So while the club is in the play-offs zone in the league, he can try and bring people on. Every so often a talent comes into your orbit too, with other coaches hoping you can help bring them on. Like with Giacomo De Rea, who was sent to Rovigo from Benetton to try and come on – a player who has the ability to play ten or 15, and who has made a big leap to be involved with the Italy squad during the recent Six Nations.

Rovigo Delta

Running out (Rugby Rovigo Delta/Massimiliano Sandri)

Of course, while in Italy Coetzee is plotting another Rugby World Cup qualification for Namibia, who need to triumph in the 2022 Africa Cup in July if they are to nab the Africa One spot in Pool A, alongside France, New Zealand, Uruguay and, you guessed it, Italy. 

Which is another rugby plate to spin. So where are Namibia – and the planning process – at the moment?

Coetzee tells us: “Namibia has got so many talented players, but obviously they lack a high-performance mentality in their own country at the moment. They don’t take part in a strong club competition, they don’t participate in their neighbouring country’s Currie Cup or the lower division, for example.

“It really is the land of the brave! With (not much over) two million people, you can imagine the number of rugby players. But they have guys who are really passionate about the game and people that need a bit of direction in how they take what they have and on a short timeline produce a bit of quality. I’m really happy to be able to contribute in a small way.

“Ahead of the Africa Cup I plan to have a three-week camp down in South Africa, at the Stellenbosch Academy of Sport, to get together with the best possible team. That is what I’m busy with at the moment. The boys played in November, against Zimbabwe and Kenya, so we have a good idea of what happened there and they won both of those games. 

“So it will be just to get those players and a number of other players who were born in Namibia that could qualify. That’s my big aim, to see them qualified, to represent the country and add to the squad that played in November and even strengthen that. Then the focus is on the three weeks, because what else can you do? Because the boys are spread all over, from America  to Europe, some of them in Spain. 

“My job at the moment is to make sure that they understand the way we want to play, their strengths or weaknesses, just by internet Zoom meetings and (passing on) the policies of the way you want to attack and how we want to improve, and just to stay in touch with them. The biggest and the most important thing is to make sure that they are well conditioned once they join us.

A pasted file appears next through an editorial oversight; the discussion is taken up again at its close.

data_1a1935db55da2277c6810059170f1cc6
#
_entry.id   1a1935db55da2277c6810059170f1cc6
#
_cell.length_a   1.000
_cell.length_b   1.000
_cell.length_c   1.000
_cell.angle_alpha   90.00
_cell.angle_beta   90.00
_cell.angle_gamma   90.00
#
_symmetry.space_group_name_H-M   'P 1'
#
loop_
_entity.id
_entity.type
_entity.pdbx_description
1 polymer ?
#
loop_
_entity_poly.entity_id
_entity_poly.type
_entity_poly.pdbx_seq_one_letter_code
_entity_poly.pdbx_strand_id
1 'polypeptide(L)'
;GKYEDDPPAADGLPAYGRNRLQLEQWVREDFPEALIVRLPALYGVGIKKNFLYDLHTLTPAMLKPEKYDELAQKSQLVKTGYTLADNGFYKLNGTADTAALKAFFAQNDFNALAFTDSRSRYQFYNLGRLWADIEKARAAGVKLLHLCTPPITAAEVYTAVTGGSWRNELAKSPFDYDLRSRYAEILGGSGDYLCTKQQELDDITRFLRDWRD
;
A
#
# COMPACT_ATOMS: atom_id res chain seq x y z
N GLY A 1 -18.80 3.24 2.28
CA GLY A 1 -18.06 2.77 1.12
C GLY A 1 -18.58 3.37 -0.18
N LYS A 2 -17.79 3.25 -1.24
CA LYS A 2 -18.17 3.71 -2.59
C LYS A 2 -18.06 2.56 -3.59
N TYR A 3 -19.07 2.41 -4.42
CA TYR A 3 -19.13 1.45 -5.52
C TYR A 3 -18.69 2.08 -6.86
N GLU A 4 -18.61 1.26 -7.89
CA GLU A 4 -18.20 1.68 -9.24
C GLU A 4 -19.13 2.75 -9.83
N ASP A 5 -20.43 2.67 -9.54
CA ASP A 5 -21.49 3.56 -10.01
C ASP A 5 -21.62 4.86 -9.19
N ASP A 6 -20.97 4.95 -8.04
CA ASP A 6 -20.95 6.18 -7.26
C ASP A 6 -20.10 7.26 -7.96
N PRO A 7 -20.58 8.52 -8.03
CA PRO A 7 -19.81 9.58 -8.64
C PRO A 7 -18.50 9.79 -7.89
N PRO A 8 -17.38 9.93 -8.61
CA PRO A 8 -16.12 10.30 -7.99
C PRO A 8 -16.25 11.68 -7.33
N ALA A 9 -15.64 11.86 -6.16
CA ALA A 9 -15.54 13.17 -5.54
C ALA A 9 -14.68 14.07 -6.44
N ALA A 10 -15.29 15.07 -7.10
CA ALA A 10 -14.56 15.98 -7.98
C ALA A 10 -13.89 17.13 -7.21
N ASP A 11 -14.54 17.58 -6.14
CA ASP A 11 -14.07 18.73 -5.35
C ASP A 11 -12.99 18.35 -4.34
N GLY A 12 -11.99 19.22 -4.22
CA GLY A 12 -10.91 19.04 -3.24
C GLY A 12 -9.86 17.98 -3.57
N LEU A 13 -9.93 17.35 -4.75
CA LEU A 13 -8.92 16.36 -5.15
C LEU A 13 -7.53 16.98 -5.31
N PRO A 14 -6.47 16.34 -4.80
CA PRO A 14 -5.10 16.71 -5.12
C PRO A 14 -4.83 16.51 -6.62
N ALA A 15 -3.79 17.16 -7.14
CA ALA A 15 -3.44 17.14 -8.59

Namibia rugby

Namibia at the last Rugby World Cup (Getty Images)

“We have also planned three games prior to the tournament. So in Cape Town we are hoping to play Maties – Stellenbosch University. We step it up against Western Province. And then I just need to finalise the last match, possibly against an Italy A side and whether that’s going to be in Italy or in South Africa needs to be decided.”

Then it’s the Cup, with Burkina Faso first and then, potentially Ivory Coast, before a final. A run we have seen Namibia put together before but the next big challenge nonetheless. 

Which means that Coetzee is currently playing a role in helping two nations improve their rugby fortunes. A job the 58-year-old coach says he is very much enjoying. 

For so many out there, this coach’s name will be more readily associated with holding the Springboks role before Rassie Erasmus came in and overhauled so much about the set-up in 2018. A proud nation’s fortunes were completely turned around. Much has also been said about the restrictions Coetzee faced, how after his reign there was far more alignment between provinces and the Boks  while other selection avenues opened up – seen as masterstrokes from the current regime. But regardless, there could be plenty from that time that influences Coetzee now. 

On this, he says simply: “There are a lot of negatives to (his end with the Boks), but my life philosophy is: it doesn’t matter what is thrown at you, you’re still going to try and make it workable and as positive as you can. So I’ve learnt a lot in that time and that just made me stronger as a person and that helped me to become solution-driven. 

“You’ve got to just try to think outside the box all the time, but every bad thing is not necessarily bad unless you let it be. So, if you think your potential is better than that, definitely go for it. You use your potential to the fullest to make things possible and positive.”

Go on a tear with Rovigo, qualify for a World Cup, and help foster some supreme Italian talent and things couldn’t get much more positive. Sure some testing rugby months lie ahead, but it’s great to be in the thick of the game once again.